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The Siberia Revolution

Siberia, you may not know, is the part of the restaurant where they most want you to sit. It is also the part of the restaurant where you least want to sit. It will have the gents on one side and the ladies on the other. They will try to insist you sit there because, even though there are five empty tables, they want to save them for someone who isn’t yet there. President Obama, maybe, or Kate Moss. You aren’t charged less to sit there, you pay as much as Kate Moss will, if, indeed, her dinner isn’t comped. You will be cramped and uncomfortable, there will be a cold (Siberian, even) draught. Every waiter’s backside will brush against you each time he passes. People will jog your elbow every time they go to or return from the toilet. You will lose your wine down the front of your shirt, and worse, you will lose your appetite. Every part of your meal, the meal you’re paying good money for, will be hell. This, in my humble opinion, is wrong.

The picture at the top of this post is something I saw. It actually happened. At a restaurant I otherwise love in Stockholm, Nybrogaten 38. I wrote a little about it here, how they sat me at a communal table. There were small groups of people but, brilliantly, the manager put the three people eating by themselves that night together. We began eating alone and were friends by the time the main course arrived. That same busy night, look, he sat these poor fools at a table behind the bar. Do they look happy? Would you be happy sitting next to the sink behind the bar?

My friend Andrea, who hadn’t heard of Siberia in this context before I told her about it, went to a smart restaurant with her husband the other evening in Primrose Hill. £50 a head smart, plus booze. They’d been to this place many times before. The maître d’ recognised them, greeted them like returned lost children, and led them to a table between the coats and the kitchen door. They sat down, asked for some drinks. They looked at the menu. The waiter was poised to take their order. I’ll tell you what I want, Andrea said to him, but if, when it arrives, I’m still sitting in Siberia, I’ll leave and never come back. Andrea was surprised (and thrilled) that she hadn’t had to explain ‘Siberia’ to the waiter, he knew what she meant. Oh, yes, he knew. Andrea and her husband were led to the best table in the house, like royalty or pop stars or something. They weren’t charged for the wine. They had a lovely time and are looking forward to going back. Everyone wins.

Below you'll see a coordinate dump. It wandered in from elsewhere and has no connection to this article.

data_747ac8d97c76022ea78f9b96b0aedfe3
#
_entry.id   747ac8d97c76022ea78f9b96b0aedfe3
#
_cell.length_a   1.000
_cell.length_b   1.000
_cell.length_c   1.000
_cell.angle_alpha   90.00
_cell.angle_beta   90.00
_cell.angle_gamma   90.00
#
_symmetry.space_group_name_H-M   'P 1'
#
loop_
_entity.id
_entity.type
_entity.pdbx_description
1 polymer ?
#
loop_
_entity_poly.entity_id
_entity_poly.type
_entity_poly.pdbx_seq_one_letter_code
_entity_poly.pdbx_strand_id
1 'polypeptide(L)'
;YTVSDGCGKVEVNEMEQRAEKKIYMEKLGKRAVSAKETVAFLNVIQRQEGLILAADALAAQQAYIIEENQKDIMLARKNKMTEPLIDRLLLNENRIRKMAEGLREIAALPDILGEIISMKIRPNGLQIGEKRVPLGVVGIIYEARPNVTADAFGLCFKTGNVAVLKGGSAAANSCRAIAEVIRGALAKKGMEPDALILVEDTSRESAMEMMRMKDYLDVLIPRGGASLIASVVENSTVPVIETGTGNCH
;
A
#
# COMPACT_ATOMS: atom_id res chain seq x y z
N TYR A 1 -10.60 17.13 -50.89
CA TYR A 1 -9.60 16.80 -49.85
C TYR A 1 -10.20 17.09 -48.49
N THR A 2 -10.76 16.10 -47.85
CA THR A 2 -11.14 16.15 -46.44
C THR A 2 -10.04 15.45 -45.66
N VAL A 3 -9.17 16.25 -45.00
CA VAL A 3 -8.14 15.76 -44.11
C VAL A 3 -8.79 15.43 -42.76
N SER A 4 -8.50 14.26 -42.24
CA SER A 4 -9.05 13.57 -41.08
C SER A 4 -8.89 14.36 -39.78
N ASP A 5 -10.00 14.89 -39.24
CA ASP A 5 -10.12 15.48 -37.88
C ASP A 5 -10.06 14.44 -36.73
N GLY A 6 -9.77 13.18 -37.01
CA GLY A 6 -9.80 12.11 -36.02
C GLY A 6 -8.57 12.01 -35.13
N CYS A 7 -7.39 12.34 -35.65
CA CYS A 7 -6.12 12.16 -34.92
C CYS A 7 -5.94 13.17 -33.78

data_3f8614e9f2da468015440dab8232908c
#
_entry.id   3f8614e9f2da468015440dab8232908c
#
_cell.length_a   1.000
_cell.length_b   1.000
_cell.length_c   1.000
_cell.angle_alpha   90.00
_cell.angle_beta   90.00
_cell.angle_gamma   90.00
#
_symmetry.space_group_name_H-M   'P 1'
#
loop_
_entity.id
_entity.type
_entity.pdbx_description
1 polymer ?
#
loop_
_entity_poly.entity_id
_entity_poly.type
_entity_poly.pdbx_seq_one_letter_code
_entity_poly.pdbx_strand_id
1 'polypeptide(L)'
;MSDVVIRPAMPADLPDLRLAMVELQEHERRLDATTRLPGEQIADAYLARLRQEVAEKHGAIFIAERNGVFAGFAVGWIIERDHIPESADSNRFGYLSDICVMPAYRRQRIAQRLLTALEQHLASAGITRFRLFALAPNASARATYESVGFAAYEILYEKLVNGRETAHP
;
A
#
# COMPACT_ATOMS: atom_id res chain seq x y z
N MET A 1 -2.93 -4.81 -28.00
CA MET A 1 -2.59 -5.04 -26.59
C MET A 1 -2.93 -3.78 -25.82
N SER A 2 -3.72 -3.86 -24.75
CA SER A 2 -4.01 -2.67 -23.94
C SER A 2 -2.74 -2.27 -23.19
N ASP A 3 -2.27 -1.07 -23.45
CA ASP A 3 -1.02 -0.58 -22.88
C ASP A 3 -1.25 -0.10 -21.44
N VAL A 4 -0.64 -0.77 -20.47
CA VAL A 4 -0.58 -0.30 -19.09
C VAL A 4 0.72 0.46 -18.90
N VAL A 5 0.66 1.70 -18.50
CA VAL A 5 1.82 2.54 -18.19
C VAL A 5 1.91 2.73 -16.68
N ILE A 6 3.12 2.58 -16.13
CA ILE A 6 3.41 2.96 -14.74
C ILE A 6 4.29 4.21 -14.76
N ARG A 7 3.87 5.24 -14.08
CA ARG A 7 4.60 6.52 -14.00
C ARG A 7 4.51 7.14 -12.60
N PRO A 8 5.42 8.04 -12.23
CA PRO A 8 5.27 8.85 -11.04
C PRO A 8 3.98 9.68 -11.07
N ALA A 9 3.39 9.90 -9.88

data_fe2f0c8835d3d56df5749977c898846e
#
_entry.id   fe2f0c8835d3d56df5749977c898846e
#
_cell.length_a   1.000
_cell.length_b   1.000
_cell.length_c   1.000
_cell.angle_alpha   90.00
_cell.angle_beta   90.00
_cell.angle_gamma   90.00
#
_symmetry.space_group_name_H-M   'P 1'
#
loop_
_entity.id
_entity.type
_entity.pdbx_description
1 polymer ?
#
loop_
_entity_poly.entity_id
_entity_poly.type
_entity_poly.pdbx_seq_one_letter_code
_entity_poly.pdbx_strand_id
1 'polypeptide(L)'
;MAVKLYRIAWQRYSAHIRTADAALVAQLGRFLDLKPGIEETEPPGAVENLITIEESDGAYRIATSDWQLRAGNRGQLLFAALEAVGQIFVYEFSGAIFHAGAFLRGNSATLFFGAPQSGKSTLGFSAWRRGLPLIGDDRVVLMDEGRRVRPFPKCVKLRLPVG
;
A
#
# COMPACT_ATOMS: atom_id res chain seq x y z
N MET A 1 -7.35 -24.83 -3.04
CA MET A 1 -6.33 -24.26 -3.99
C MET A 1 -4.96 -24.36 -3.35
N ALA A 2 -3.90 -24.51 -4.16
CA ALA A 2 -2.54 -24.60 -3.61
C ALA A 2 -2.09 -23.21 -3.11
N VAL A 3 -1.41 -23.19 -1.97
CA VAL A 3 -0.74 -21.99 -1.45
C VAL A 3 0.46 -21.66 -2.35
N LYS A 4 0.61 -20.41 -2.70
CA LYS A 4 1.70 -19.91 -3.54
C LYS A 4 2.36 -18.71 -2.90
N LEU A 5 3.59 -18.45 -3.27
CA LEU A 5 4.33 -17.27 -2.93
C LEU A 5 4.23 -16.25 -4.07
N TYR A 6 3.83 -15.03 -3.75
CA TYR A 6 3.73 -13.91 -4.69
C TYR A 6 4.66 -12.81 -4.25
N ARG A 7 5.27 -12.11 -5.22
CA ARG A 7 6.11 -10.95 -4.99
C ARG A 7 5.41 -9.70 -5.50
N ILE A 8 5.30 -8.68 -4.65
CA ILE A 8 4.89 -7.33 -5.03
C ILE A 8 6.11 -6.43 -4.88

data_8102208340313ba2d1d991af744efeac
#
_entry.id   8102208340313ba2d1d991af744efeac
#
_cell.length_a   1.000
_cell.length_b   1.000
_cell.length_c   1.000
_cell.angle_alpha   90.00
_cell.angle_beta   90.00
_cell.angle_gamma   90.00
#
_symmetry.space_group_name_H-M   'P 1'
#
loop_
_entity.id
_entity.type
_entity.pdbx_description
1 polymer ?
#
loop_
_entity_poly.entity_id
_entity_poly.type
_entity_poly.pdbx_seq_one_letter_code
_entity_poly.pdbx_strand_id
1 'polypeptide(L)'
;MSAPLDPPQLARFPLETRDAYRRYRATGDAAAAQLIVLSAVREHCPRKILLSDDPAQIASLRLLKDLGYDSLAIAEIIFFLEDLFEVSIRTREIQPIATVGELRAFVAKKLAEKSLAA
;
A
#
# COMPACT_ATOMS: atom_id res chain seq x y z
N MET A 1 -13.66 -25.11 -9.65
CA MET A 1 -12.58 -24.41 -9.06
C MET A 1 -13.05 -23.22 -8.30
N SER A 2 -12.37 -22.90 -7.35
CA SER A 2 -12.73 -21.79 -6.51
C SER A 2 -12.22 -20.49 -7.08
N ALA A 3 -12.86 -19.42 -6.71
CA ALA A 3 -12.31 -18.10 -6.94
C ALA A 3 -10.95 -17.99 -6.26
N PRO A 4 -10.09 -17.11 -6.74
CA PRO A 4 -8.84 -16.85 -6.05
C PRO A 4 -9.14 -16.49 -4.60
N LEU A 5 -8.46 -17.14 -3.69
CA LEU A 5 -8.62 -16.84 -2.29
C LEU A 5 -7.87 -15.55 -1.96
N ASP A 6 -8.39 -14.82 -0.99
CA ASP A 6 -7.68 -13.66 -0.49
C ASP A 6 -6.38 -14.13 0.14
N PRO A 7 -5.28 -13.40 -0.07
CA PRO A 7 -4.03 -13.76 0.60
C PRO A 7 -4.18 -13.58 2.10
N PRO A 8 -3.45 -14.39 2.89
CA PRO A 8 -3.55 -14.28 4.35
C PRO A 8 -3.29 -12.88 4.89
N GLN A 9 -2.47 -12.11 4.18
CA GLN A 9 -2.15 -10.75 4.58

Don’t let them make you sit at the worst table. It’s especially difficult to make them let you move when you’re by yourself. Leave if they refuse. They will change their minds. And if they don’t, you will know how much your custom is worth to them. Ask for a discount. If you stay ask for the service charge to be removed. I’ve done this and each time the waiter has been so nice about it I’ve left a cash tip on the table. But I’m a big softie. Be brave, comrades, don’t allow this injustice to continue. I’ve begun writing a manifesto for all the things that are bad about restaurants. Sometimes those things are us, the customers. If there’s anything you’d like to be put in the manifesto please let me know and the committee will consider it. Vive la revolution, mes militaires!

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1 Comment so far

  1. Pingback: The Siberia Manifesto, part 1 | Siberia

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